Swing Voters Look for Bipartisan Solutions to Economic Woes, Iraq

A focus group in Denver showed voters are fed up with the state of politics.

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DENVER—Americans are increasingly upset about the state of the country and its leadership, and the presidential election may hinge on whether Barack Obama or John McCain can best persuade voters that he can find bipartisan, common-sense solutions to the country's problems.

This seemed to be the consensus among 21 swing voters who were part of an extensive discussion of politics and the issues in Denver Sunday afternoon. "They're tired of being depressed," said Republican pollster Frank Luntz in summarizing the two-hour session, which he moderated. "They're tired of being angry. They're tired of being lied to." Among the biggest sources of disappointment were the record of President George W. Bush, the character problems of former President Bill Clinton while he was in office, and the U.S. decision to invade Iraq based on faulty intelligence that the Baghdad government possessed weapons of mass destruction. Many Americans believe "they've been screwed" by Bush and Clinton, and they are deeply frustrated by the experience, Luntz said in analyzing the session afterward.

The focus group was designed to elicit the swing voters' opinions about the current campaign in depth, and some of the impressions were vivid. For one, there is intense dissatisfaction with both major-party candidates. Republican McCain was faulted for being too close to the unpopular policies of Bush. Democrat Obama was criticized for being too inexperienced.

Still, most of the focus group participants said they aren't ready to decide between the two candidates. Asked by U.S. News what might help them make up their minds, most said the upcoming debates between Obama and McCain will be crucial. "I want to see how McCain and Obama deal with each other," said Sondra Owens, 43, a Denver food and beverage coordinator. Asked what was more important to them—change (which has been emphasized by Obama) or accountability, 8 of the 21 said accountability.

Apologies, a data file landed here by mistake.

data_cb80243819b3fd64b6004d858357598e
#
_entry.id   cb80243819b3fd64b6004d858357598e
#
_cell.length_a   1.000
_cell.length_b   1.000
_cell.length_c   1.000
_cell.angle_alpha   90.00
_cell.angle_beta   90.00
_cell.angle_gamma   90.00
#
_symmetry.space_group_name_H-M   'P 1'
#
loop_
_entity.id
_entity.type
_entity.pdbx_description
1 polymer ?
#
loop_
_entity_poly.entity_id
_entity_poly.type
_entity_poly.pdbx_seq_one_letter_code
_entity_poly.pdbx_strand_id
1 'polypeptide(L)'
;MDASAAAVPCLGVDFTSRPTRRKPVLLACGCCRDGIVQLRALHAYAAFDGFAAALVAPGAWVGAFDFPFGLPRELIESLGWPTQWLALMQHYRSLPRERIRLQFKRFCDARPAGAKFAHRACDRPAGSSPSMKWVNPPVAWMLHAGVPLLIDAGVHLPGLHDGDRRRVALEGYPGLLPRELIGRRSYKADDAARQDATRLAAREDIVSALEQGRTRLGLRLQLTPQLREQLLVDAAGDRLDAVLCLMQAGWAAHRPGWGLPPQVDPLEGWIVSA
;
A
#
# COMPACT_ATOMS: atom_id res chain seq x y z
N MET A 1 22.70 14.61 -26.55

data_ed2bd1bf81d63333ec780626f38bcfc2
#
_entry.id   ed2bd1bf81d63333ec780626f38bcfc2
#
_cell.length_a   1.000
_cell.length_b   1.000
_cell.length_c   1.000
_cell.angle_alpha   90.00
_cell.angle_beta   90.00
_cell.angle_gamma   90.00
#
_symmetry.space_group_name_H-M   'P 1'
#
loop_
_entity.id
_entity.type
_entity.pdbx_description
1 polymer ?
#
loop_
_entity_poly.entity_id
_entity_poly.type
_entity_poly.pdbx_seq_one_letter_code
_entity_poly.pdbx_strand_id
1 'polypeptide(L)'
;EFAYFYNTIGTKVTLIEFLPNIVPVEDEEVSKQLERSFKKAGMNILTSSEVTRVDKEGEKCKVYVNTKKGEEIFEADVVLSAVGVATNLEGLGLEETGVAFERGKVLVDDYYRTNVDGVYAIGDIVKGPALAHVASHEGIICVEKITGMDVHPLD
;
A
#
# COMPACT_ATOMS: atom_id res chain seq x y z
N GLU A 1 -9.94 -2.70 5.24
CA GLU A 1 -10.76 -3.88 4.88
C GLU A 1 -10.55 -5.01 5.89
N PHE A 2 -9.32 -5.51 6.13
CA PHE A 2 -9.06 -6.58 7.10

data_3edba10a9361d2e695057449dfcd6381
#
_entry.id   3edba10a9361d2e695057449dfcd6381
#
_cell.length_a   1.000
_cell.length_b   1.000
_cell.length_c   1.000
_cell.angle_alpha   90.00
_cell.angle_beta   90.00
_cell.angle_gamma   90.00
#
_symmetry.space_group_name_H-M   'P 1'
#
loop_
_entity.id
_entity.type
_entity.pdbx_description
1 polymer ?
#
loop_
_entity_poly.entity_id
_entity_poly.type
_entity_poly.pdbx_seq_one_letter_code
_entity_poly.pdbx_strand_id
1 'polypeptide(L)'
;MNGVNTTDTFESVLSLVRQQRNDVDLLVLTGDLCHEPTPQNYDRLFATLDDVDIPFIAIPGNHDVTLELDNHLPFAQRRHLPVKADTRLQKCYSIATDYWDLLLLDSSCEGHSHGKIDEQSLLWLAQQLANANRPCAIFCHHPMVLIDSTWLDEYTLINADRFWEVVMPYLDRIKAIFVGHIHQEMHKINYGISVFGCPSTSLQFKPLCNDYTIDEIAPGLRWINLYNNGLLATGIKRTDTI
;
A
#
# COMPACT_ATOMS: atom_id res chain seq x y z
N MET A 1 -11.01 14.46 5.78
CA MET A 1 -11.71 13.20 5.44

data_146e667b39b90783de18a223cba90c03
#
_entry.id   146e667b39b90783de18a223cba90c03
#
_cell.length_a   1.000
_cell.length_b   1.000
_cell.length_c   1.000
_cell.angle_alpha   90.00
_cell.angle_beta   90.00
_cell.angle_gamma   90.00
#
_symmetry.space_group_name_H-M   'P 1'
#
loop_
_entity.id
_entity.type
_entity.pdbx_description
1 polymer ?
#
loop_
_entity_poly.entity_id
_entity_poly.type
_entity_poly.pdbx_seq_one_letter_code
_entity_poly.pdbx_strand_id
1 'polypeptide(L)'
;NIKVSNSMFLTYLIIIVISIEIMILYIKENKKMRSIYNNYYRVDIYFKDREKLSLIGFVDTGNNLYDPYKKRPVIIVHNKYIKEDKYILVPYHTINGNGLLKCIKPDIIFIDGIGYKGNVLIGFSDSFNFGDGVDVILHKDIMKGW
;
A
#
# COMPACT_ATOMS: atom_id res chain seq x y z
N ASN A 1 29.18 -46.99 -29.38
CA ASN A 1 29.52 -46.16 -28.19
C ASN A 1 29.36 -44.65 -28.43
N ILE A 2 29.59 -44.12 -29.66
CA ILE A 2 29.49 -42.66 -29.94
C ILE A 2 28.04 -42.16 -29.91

The opinions were varied and often strongly held. Nancy Steele, 42, a professional fund-raiser said she was deeply upset when she learned that McCain had hired some of the hard-edged consultants who had played negative politics in the past and who once worked for Karl Rove, Bush's political architect. "It broke my heart," she said, adding that as a result she lost faith in McCain.

Doug Mangels, 48, a firefighter, said, "I'm tired of the politicians bringing sweet pork barrel deals". He also criticized the candidates for being too vague. After viewing a McCain TV ad on healthcare, Mangels said, "I know the problems as well as he does. I want to know the fix."

Eric Baracke, 53, an engineering company owner, said politicians aren't offering specific solutions to the country's problems. Instead they say to "just hunker down" and avoid the details rather than risk alienating some voters.

The participants were asked to come up with a word or phrase to describe Bush, and their answers were mostly negative, ranging from "dishonest," and "fiasco," to "irresponsible." One, looking on the positive side, said "self assured." Asked about Obama, several were just as negative, using words such as: '"apocalypse," "scary," "inexperienced," and "unknown." Others said "charismatic," "hopeful," and "change." Regarding McCain, their responses were a bit more positive than those for Obama ranging from "strong," and "experienced," to "patriot." But the critics said "Bush 2," "older generation," and "old boy."

Asked what issues were most important to them, 17 said Washington over-spending, 11 said education, 11 said competitiveness in the global economy, 10 said inflation, and nine said U.S. dependence on foreign oil.

Teague Dufresne, 31, a computer-products saleswomen, said the candidates aren't being honest and are "sugar coating" the nation's problems.